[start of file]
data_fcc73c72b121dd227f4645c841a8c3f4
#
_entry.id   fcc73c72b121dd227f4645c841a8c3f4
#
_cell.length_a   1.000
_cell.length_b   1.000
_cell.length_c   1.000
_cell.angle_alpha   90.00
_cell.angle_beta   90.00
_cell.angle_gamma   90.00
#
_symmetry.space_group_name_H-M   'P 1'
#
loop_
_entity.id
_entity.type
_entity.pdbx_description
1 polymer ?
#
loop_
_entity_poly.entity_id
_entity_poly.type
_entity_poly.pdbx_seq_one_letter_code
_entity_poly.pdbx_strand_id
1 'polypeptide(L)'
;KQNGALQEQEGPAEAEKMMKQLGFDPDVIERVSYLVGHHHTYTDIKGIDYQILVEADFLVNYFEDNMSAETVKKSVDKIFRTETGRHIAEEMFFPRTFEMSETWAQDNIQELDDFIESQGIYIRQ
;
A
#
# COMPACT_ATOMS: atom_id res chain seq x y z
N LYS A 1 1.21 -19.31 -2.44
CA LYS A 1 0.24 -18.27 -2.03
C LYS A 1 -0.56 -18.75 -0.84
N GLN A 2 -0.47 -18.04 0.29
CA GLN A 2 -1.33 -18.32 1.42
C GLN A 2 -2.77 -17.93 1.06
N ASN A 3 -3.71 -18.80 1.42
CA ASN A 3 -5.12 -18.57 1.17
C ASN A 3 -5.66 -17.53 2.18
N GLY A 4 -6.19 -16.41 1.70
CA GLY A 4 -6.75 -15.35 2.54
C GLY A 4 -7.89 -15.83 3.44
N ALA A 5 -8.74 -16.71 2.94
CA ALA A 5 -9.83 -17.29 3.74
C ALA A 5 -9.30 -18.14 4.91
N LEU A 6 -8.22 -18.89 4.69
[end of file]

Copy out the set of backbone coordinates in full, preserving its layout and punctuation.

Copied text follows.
data_fcc73c72b121dd227f4645c841a8c3f4
#
_entry.id   fcc73c72b121dd227f4645c841a8c3f4
#
_cell.length_a   1.000
_cell.length_b   1.000
_cell.length_c   1.000
_cell.angle_alpha   90.00
_cell.angle_beta   90.00
_cell.angle_gamma   90.00
#
_symmetry.space_group_name_H-M   'P 1'
#
loop_
_entity.id
_entity.type
_entity.pdbx_description
1 polymer ?
#
loop_
_entity_poly.entity_id
_entity_poly.type
_entity_poly.pdbx_seq_one_letter_code
_entity_poly.pdbx_strand_id
1 'polypeptide(L)'
;KQNGALQEQEGPAEAEKMMKQLGFDPDVIERVSYLVGHHHTYTDIKGIDYQILVEADFLVNYFEDNMSAETVKKSVDKIFRTETGRHIAEEMFFPRTFEMSETWAQDNIQELDDFIESQGIYIRQ
;
A
#
# COMPACT_ATOMS: atom_id res chain seq x y z
N LYS A 1 1.21 -19.31 -2.44
CA LYS A 1 0.24 -18.27 -2.03
C LYS A 1 -0.56 -18.75 -0.84
N GLN A 2 -0.47 -18.04 0.29
CA GLN A 2 -1.33 -18.32 1.42
C GLN A 2 -2.77 -17.93 1.06
N ASN A 3 -3.71 -18.80 1.42
CA ASN A 3 -5.12 -18.57 1.17
C ASN A 3 -5.66 -17.53 2.18
N GLY A 4 -6.19 -16.41 1.70
CA GLY A 4 -6.75 -15.35 2.54
C GLY A 4 -7.89 -15.83 3.44
N ALA A 5 -8.74 -16.71 2.94
CA ALA A 5 -9.83 -17.29 3.74
C ALA A 5 -9.30 -18.14 4.91
N LEU A 6 -8.22 -18.89 4.69